Traditionally, vaccine consumers had to request immunization records from the provider who gave the vaccine(s) or their state or local health department. IIS programs allow consumers to directly access their vaccination records, and many states are moving to facilitate such access. At least 30 states have provided consumer access to vaccine records or are planning to, according to the Immunization Registry Association. For example, people in Colorado or Mississippi can request an immunization record for themselves or their children from a public portal. Recent Indiana legislation would require the state health department to release a scannable code linking to IIS records for consumers who request it.
The collection and reporting of race and ethnicity immunization data has been highlighted as a challenge during the pandemic. For example, during the first months of the U.S. vaccination program, race/ethnicity was unknown for approximately one half of the population who received a COVID-19 immunization. More recently, an analysis of COVID-19 vaccination data by race and ethnicity revealed marked disparities throughout the U.S., particularly for Black and Hispanic populations.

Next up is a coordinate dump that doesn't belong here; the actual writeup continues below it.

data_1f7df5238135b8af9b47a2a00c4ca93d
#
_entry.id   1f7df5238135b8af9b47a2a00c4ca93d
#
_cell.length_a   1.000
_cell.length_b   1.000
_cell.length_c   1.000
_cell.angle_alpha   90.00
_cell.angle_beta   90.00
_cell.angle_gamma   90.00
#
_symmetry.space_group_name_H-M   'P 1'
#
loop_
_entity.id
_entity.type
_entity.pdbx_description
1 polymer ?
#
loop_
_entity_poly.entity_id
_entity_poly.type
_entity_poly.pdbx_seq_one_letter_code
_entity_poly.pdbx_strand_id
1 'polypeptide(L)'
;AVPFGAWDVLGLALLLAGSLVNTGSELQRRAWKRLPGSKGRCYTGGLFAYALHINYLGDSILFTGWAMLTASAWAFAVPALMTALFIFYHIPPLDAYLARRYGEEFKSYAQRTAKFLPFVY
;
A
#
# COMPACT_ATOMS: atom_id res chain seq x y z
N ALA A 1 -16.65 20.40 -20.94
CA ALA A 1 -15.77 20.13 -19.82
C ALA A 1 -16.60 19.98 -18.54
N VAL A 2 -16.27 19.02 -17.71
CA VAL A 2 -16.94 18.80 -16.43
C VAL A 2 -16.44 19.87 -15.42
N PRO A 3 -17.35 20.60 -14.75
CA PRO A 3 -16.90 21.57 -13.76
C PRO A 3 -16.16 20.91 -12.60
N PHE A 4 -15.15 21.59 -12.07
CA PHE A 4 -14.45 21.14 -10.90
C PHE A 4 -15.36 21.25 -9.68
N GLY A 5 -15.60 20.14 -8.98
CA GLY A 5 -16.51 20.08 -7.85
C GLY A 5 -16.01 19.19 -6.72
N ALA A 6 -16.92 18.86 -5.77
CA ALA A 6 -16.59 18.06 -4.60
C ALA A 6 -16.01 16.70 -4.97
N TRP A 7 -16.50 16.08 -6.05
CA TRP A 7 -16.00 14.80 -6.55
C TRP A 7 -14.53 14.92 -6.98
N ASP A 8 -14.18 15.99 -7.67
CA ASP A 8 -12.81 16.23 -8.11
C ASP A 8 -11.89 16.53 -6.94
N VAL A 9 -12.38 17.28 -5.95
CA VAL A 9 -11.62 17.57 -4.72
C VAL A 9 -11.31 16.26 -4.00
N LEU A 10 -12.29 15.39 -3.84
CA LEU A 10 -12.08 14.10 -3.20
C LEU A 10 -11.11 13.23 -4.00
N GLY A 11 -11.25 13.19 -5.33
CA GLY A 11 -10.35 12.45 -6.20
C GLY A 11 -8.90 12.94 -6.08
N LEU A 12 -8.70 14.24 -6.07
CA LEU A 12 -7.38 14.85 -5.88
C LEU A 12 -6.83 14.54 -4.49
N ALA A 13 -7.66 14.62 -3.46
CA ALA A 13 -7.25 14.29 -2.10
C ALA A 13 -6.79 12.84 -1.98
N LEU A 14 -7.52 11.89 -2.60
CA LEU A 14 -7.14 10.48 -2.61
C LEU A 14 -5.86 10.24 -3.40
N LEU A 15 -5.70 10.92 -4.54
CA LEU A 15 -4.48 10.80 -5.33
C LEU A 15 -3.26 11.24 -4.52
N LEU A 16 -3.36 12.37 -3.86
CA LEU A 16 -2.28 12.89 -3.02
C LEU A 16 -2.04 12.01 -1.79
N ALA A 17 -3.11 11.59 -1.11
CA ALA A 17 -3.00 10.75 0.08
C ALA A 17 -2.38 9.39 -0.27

Although IISs are generally able to collect the data, vaccine providers or recipients may skip the race and ethnicity category or select “unknown” during intake processes. States and other IIS jurisdictions can consider requiring or incentivizing vaccine providers to collect race and ethnicity data. For example, California recently enacted legislation that requires health care providers, schools, child care facilities and other vaccine providers to add race and ethnicity to the list of immunization information that must be disclosed.
Interested in learning more about the immunization information system in your state? Reach out to your jurisdictional IIS or state health department.
Shannon Kolman is a policy specialist in NCSL’s Health Program.
This project is supported by the Centers for Disease Control and Prevention of the U.S. Department of Health and Human Services as part of a financial assistance award totaling $300,000 with 100% funded by CDC/HHS. The contents are those of the author(s) and do not necessarily represent the official views of, nor an endorsement by, CDC/HHS or the U.S. government.